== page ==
Sunday, January 09, 2011
The Reason for the Season
While our family gathered to celebrate Little Christmas, we were 'tuned into' each other and 'tuned out' the rest of the world.
We had made it through the snow and ice to be together - the longest trip was four hours and 20 minutes. One of our sons in law took his truck with a snowplow on the front and made sure the neighbors were plowed out.
He's such a good man.
The children were all pretty well behaved, owing, perhaps, to the fact that they had already had their "Big Christmas".
This was "Little Christmas" after all. All the joy and excitement but half the hysteria and chaos.
Well, Christmas brings out the "little kid" in all of us.
That seems especially true the bigger we get.
After the blur of torn wrapping paper and exclamations of excitement and joy, we sat down to eat a fabulous spread of food.
Then, we caught up with each other - small conversations in the kitchen or at the table or in the living room. Much better than Facebook. Much better, indeed!
Of course, some of us watched the NOLA Saints and the Seattle Seahawks play football. I was rooting for the Saints, of course, but was sorely outnumbered.
What's not to love about the Saints? (Can you hear me, Grandmere Mimi?)
Pity they lost.
Here, our youngest granddaughter practices the ancient technique of the 'chasmophile'. In biology, the word means 'thriving or dwelling in rock crevices, chinks, fissures, crannies, and chasms'.
Not too long ago, she got into the cage where her oldest sister's bunny lives. It took a few minutes and not a few hysterical tears to get her out, but apparently she hasn't lost her desire to curl up into small places that are actually designed and intended for other purposes.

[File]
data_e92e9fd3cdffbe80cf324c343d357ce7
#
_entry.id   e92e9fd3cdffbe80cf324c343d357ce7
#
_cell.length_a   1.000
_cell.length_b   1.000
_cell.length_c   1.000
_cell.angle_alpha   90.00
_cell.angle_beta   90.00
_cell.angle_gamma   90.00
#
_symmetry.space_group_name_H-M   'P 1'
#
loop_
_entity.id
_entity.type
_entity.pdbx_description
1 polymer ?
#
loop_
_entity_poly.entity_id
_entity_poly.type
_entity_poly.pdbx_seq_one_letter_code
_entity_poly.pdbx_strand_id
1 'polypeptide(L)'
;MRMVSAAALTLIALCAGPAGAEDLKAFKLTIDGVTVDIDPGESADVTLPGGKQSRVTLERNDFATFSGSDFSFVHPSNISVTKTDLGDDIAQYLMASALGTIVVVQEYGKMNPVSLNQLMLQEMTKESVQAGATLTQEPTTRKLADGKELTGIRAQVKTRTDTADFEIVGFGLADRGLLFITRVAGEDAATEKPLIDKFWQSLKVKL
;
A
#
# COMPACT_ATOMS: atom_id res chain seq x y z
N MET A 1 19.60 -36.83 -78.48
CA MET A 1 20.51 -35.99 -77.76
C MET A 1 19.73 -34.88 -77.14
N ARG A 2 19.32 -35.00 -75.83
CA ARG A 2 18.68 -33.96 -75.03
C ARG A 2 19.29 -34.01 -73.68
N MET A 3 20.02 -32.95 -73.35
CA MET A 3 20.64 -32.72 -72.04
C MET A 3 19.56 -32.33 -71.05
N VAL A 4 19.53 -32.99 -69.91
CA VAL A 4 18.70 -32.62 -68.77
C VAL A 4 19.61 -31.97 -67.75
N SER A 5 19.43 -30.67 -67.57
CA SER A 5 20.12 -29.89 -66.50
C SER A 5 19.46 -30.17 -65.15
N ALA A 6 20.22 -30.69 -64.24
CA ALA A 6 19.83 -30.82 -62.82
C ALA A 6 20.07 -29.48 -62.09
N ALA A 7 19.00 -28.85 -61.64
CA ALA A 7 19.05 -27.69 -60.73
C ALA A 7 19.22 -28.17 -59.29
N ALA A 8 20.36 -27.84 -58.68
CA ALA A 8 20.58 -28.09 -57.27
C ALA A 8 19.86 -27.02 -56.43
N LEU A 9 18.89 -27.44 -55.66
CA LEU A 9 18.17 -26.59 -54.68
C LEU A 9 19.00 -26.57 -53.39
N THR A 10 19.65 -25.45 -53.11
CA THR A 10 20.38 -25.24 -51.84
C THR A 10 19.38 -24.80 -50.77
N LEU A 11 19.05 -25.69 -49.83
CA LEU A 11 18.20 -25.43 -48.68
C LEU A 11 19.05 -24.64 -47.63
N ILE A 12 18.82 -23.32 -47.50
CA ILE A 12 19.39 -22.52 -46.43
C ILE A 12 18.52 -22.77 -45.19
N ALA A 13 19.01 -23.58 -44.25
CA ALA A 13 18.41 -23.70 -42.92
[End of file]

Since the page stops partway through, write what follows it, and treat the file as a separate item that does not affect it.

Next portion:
I began to realize that there was a reason for all his work. He was forming a barricade against the door to insure that the dogs would, in fact, stay away from him and his other siblings and cousins.
After he had lined up the last toy truck, he stood up, pointed his finger at the dogs who stood soulfully looking through the glass and said, in a stern voice that belied his young years, "OUT!"
It's not that he was afraid of the dogs - although one of them has an especially long, enthusiastic and hard to control tail. He just wanted to make sure that they didn't intrude on our holiday fun.
It was his job which he defined and took on for himself. Such a brave little man.
My favorite moment came when I saw two girl cousins heading off to the play room, all hustle and bustle and focused energy. I called after them, "Look at these two beautiful girls!"
The younger one smiled at me and said, as if to explain it all, "We're related, you know."
Yes, yes, my darlings. I know. We're all related. In ways that you haven't yet begun to comprehend.
Sometimes, you know, there is such ugliness and evil in the world, it makes me cry out in anguish. And other times, there is such beauty as to stop my heart and cause me to gasp in utter and complete awe.
Both experiences can send me running directly into the arms of Jesus for comfort and solace as well as to share my unspeakable joy and gratitude.
Meanwhile, we live out our lives of faith, balancing ourselves - our minds and bodies, our hearts and souls - between these two realities.
And, in the middle of it all, providing both ballast and perspective, is the Incarnation.
We lose that center at our own peril.